U.s. Views situation in hong kong with “grave concern”
After one of the most violent days, protests and riots have continued in hong kong. From early morning demonstrators blocked streets. They also paralyzed parts of the local traffic in the chinese special administrative region.
Later, thousands of hongkongers marched through the streets to protest against the government and police violence. In many places there were heavy clashes between radical demonstrators and the police.
Hong kong on monday witnessed one of the most violent days since protests broke out more than five months ago. During the riot, a police officer shot a demonstrator in the stomach. The condition of the 21-year-old improved on tuesday, as the hospital authorities announced. By contrast, the condition of a government trailer set on fire by radical demonstrators remained critical. A total of 99 people were injured during monday’s protests, according to authorities. Police arrested 287 people.
Government leader carrie lam called the protesters’ actions on tuesday "extremely egotistical". They rejected calls to keep schools closed on tuesday because of the new protests. The government then fell into the trap of the demonstrators.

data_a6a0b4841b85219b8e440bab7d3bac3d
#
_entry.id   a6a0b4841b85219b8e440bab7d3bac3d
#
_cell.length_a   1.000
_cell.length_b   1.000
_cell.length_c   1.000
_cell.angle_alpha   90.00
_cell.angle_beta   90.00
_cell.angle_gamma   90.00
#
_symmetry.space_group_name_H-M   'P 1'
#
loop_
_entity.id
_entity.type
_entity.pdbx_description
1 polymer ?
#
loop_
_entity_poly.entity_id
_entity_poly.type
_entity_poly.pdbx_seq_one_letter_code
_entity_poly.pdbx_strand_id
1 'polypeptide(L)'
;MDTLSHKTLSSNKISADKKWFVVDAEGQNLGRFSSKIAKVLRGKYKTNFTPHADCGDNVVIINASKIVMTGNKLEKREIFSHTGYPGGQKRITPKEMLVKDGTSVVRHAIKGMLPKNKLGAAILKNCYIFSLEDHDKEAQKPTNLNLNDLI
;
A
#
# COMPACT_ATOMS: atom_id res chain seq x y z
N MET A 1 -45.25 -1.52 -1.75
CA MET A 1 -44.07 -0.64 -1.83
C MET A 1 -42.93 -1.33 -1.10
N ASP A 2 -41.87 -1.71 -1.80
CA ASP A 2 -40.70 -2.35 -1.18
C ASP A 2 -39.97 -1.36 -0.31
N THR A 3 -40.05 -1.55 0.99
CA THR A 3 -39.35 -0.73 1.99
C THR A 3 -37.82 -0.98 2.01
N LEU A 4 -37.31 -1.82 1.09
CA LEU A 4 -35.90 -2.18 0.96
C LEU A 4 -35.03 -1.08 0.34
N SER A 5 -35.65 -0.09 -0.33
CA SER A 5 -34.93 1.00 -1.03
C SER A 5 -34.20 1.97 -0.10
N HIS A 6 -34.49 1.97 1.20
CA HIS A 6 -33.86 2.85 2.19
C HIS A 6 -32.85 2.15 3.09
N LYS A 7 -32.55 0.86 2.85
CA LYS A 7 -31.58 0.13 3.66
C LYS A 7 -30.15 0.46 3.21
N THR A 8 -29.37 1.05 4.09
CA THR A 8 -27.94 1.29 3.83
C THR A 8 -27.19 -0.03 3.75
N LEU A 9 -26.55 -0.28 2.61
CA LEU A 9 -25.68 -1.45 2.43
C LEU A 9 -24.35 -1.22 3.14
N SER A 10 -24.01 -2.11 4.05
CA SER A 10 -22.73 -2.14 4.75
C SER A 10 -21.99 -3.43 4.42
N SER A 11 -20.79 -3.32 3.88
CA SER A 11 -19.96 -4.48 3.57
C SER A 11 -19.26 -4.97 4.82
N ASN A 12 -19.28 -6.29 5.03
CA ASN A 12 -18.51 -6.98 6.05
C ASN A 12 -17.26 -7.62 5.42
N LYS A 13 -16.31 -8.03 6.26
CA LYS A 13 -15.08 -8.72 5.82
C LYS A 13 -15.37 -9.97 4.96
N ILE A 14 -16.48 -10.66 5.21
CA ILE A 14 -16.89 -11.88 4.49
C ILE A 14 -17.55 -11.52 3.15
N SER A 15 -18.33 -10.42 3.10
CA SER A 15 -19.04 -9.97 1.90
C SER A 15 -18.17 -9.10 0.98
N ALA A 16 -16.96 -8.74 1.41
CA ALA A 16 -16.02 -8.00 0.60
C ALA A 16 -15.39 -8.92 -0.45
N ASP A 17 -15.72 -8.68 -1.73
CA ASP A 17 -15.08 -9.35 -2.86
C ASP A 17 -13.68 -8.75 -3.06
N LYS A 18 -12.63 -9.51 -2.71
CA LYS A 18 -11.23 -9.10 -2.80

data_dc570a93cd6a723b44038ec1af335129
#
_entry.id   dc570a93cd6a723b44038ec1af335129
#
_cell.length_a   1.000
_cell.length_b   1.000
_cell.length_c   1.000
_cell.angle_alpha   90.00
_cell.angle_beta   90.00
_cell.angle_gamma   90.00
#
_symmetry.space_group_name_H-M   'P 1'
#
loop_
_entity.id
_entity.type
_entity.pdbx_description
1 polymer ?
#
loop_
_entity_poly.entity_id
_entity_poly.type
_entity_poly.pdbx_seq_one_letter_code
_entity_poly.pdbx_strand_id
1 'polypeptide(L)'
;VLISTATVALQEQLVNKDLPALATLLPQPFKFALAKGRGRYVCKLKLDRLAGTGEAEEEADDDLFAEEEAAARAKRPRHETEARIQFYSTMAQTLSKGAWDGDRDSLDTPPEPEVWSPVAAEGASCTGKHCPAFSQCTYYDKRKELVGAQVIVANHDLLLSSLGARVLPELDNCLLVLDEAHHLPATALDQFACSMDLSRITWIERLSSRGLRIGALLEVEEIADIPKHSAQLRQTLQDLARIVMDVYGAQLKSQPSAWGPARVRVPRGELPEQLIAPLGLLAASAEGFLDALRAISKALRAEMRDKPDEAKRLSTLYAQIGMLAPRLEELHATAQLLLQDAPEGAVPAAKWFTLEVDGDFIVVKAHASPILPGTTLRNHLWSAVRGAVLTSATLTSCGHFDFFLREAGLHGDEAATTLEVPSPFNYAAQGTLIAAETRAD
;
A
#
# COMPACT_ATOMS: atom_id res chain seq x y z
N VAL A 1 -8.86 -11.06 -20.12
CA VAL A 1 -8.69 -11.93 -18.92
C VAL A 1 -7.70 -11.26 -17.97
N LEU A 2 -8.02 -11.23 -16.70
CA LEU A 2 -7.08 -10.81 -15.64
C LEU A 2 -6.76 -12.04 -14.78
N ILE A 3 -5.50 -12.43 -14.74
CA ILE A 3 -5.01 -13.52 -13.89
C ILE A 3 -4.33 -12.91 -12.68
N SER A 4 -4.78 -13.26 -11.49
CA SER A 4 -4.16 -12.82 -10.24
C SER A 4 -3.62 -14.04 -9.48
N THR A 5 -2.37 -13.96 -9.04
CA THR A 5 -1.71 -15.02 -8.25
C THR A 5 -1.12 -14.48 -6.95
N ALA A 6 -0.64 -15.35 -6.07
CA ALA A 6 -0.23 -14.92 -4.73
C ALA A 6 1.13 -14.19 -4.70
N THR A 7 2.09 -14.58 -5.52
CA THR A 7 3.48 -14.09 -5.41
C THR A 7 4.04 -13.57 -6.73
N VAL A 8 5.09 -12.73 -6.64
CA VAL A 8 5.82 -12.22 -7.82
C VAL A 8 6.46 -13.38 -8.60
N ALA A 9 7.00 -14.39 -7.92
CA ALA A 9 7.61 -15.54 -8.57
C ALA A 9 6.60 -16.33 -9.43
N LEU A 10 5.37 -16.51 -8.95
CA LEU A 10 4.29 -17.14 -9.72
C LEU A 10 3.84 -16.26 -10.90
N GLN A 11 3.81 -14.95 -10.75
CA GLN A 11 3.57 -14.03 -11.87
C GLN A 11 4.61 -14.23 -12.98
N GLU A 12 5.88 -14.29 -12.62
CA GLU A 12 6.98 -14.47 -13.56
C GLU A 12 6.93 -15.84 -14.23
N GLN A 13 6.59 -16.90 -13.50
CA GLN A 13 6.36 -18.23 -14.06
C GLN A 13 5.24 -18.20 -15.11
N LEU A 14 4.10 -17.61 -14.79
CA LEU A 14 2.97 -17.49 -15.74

Because of the escalating violence, the U.S. Urged the hong kong government, protesters and other citizens to engage in dialogue. "The united states is monitoring the situation in hong kong with grave concern," U.S. Eagle ministry spokeswoman morgan ortagus said on monday evening (local time). "We condemn violence on all sides, extend our sympathy to the victims of violence regardless of their political affiliation, and call on all parties – the police and demonstrators – to exercise restraint."
The protests in the chinese special administrative region, which have been going on for more than five months, are directed against the government: the hongkongers criticize, among other things, china’s growing influence on the former crown colony. Since the handover to china in 1997, hong kong has been governed autonomously under the "one country, two systems" principle.
The government must make efforts to address the concerns underlying the protests, ortagus said. She also called on the leadership in beijing to abide by commitments: hong kong must be given a high degree of autonomy, and people must be able to enjoy freedom of expression and peaceful assembly.
The latest wave of protests in hong kong followed the death of a demonstrator last week. The 22-year-old student had fallen from a parking garage on the edge of protests. Riots broke out again over the weekend.
The protests were sparked by controversial plans by the head of government, lam, for an extradition law. This had also allowed people suspected by the chinese judicial system to be extradited to china. The government finally relented and buried the law. But protesters are also demanding free elections, an independent investigation into police brutality and immunity from prosecution for the more than 2,000 people who have already been arrested. The resignation of head of government lam is also one of their demands.